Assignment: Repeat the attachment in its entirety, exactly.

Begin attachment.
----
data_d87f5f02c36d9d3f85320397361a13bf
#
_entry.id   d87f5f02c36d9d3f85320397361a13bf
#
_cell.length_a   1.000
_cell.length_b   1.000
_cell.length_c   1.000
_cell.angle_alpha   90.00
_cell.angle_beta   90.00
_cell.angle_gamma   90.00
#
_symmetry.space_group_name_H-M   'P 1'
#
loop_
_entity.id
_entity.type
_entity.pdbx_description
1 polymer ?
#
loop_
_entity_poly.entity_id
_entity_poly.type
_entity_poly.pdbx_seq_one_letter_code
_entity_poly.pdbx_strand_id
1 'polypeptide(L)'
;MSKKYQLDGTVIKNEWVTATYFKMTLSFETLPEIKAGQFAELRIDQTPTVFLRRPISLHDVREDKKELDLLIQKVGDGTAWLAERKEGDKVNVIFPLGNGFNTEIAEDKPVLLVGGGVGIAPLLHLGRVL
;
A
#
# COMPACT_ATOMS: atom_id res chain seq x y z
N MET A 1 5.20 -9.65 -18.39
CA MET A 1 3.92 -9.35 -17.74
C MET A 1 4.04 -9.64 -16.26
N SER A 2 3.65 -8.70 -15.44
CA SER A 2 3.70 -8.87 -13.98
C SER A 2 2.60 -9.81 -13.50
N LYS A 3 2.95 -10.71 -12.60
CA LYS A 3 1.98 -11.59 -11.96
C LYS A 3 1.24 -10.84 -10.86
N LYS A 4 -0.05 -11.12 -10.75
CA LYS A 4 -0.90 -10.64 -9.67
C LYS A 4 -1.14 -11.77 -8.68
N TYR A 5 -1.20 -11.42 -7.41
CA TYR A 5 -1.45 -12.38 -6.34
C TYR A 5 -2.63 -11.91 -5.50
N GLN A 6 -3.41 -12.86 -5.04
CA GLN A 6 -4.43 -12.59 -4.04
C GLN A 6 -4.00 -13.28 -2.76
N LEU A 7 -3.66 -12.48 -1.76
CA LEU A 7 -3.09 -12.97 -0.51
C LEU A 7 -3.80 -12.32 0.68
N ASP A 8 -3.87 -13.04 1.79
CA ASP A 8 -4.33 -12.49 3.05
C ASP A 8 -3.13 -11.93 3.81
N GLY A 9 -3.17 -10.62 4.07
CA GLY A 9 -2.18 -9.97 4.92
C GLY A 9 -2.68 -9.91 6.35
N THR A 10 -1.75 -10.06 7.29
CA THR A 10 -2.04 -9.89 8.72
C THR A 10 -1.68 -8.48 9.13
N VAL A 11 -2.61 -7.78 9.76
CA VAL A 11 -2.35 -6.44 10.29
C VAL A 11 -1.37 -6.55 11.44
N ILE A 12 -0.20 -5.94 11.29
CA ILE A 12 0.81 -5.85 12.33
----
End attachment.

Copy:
data_d87f5f02c36d9d3f85320397361a13bf
#
_entry.id   d87f5f02c36d9d3f85320397361a13bf
#
_cell.length_a   1.000
_cell.length_b   1.000
_cell.length_c   1.000
_cell.angle_alpha   90.00
_cell.angle_beta   90.00
_cell.angle_gamma   90.00
#
_symmetry.space_group_name_H-M   'P 1'
#
loop_
_entity.id
_entity.type
_entity.pdbx_description
1 polymer ?
#
loop_
_entity_poly.entity_id
_entity_poly.type
_entity_poly.pdbx_seq_one_letter_code
_entity_poly.pdbx_strand_id
1 'polypeptide(L)'
;MSKKYQLDGTVIKNEWVTATYFKMTLSFETLPEIKAGQFAELRIDQTPTVFLRRPISLHDVREDKKELDLLIQKVGDGTAWLAERKEGDKVNVIFPLGNGFNTEIAEDKPVLLVGGGVGIAPLLHLGRVL
;
A
#
# COMPACT_ATOMS: atom_id res chain seq x y z
N MET A 1 5.20 -9.65 -18.39
CA MET A 1 3.92 -9.35 -17.74
C MET A 1 4.04 -9.64 -16.26
N SER A 2 3.65 -8.70 -15.44
CA SER A 2 3.70 -8.87 -13.98
C SER A 2 2.60 -9.81 -13.50
N LYS A 3 2.95 -10.71 -12.60
CA LYS A 3 1.98 -11.59 -11.96
C LYS A 3 1.24 -10.84 -10.86
N LYS A 4 -0.05 -11.12 -10.75
CA LYS A 4 -0.90 -10.64 -9.67
C LYS A 4 -1.14 -11.77 -8.68
N TYR A 5 -1.20 -11.42 -7.41
CA TYR A 5 -1.45 -12.38 -6.34
C TYR A 5 -2.63 -11.91 -5.50
N GLN A 6 -3.41 -12.86 -5.04
CA GLN A 6 -4.43 -12.59 -4.04
C GLN A 6 -4.00 -13.28 -2.76
N LEU A 7 -3.66 -12.48 -1.76
CA LEU A 7 -3.09 -12.97 -0.51
C LEU A 7 -3.80 -12.32 0.68
N ASP A 8 -3.87 -13.04 1.79
CA ASP A 8 -4.33 -12.49 3.05
C ASP A 8 -3.13 -11.93 3.81
N GLY A 9 -3.17 -10.62 4.07
CA GLY A 9 -2.18 -9.97 4.92
C GLY A 9 -2.68 -9.91 6.35
N THR A 10 -1.75 -10.06 7.29
CA THR A 10 -2.04 -9.89 8.72
C THR A 10 -1.68 -8.48 9.13
N VAL A 11 -2.61 -7.78 9.76
CA VAL A 11 -2.35 -6.44 10.29
C VAL A 11 -1.37 -6.55 11.44
N ILE A 12 -0.20 -5.94 11.29
CA ILE A 12 0.81 -5.85 12.33